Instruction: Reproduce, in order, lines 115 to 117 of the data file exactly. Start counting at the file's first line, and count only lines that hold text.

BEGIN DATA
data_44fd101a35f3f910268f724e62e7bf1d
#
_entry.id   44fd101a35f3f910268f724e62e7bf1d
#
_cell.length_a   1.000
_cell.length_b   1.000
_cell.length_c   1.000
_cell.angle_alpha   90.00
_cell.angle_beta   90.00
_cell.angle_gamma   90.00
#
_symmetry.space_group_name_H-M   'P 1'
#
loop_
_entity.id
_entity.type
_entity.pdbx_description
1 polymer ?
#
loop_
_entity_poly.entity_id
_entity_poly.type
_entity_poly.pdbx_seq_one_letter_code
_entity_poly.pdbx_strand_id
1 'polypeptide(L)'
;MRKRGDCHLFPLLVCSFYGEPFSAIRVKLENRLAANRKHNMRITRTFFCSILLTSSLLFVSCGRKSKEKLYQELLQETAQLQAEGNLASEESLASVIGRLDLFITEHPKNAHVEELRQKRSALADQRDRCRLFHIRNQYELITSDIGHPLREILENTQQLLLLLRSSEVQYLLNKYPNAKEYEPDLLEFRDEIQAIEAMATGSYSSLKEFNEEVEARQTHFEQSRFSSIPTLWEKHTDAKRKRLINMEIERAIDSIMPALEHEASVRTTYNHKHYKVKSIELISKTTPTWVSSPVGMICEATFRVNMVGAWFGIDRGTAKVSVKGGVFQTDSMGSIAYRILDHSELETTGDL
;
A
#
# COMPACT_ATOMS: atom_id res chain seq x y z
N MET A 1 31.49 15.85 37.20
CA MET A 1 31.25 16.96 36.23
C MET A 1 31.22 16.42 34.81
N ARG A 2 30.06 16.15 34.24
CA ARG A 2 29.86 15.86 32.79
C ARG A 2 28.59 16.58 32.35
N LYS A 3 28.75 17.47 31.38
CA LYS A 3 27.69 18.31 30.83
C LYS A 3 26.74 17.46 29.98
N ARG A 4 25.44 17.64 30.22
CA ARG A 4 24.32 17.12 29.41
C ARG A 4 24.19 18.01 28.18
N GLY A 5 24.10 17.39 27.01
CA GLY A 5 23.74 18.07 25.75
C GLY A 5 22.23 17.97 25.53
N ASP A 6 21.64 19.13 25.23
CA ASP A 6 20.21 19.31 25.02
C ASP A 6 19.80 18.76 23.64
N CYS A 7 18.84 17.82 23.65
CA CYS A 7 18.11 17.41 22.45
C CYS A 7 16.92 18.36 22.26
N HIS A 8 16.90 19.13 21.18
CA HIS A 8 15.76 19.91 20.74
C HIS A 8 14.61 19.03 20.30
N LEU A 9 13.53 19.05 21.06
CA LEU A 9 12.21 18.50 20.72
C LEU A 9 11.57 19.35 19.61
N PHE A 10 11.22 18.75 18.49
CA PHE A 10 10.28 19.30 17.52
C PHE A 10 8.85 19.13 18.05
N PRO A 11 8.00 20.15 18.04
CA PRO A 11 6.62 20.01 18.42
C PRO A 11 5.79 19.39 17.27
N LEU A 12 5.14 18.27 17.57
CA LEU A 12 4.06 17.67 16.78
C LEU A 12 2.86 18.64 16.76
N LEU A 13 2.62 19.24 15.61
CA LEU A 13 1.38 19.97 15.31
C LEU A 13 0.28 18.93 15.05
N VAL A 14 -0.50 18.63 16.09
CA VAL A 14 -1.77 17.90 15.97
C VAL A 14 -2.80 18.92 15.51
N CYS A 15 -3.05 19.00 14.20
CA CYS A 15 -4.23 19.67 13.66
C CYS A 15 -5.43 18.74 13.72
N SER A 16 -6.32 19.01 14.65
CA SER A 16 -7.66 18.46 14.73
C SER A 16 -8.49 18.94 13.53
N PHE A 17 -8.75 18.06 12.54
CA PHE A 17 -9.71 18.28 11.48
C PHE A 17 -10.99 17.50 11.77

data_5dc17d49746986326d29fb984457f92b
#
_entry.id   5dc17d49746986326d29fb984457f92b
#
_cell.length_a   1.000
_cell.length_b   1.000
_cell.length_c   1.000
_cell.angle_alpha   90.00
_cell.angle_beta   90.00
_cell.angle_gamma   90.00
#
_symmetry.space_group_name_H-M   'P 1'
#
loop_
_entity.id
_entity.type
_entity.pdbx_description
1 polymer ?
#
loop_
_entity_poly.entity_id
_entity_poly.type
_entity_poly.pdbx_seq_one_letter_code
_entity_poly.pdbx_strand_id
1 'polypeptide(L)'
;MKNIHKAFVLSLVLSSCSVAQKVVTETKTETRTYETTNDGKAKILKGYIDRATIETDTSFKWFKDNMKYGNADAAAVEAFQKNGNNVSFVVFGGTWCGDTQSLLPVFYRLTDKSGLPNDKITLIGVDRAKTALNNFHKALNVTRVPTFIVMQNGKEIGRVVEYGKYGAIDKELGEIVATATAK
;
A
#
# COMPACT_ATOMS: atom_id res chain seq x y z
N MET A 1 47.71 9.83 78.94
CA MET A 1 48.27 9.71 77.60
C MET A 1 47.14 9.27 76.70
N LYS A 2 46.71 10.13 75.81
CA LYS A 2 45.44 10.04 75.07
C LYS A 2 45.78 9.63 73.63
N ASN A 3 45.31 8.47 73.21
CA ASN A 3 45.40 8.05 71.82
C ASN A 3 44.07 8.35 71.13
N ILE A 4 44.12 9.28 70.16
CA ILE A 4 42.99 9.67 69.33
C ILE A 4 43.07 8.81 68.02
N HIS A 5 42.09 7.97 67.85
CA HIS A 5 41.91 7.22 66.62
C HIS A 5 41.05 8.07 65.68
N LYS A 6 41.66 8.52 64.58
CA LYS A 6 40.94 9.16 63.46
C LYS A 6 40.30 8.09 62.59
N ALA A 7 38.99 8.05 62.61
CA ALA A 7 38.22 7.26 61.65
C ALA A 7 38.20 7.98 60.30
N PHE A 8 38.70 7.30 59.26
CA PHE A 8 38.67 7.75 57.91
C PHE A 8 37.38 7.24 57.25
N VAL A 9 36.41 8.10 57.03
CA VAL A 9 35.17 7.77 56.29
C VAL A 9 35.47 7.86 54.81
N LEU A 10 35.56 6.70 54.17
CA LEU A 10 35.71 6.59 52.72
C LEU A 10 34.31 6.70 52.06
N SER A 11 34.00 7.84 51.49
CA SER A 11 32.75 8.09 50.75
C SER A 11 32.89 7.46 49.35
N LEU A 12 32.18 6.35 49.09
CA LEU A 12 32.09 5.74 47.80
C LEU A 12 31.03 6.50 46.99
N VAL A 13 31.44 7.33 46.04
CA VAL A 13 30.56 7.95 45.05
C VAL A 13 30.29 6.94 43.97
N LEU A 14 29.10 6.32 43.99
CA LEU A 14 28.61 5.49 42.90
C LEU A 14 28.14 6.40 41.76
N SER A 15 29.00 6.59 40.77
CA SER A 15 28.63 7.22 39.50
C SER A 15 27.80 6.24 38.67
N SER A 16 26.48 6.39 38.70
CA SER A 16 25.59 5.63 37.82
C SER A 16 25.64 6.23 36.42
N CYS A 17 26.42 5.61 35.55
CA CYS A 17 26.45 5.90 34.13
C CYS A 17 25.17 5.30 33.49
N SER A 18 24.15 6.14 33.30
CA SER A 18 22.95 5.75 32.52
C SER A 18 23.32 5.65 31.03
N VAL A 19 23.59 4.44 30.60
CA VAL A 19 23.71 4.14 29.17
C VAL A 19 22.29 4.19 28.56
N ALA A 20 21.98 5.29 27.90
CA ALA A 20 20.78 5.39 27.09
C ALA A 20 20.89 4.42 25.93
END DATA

N LYS A 2 46.71 10.13 75.81
CA LYS A 2 45.44 10.04 75.07
C LYS A 2 45.78 9.63 73.63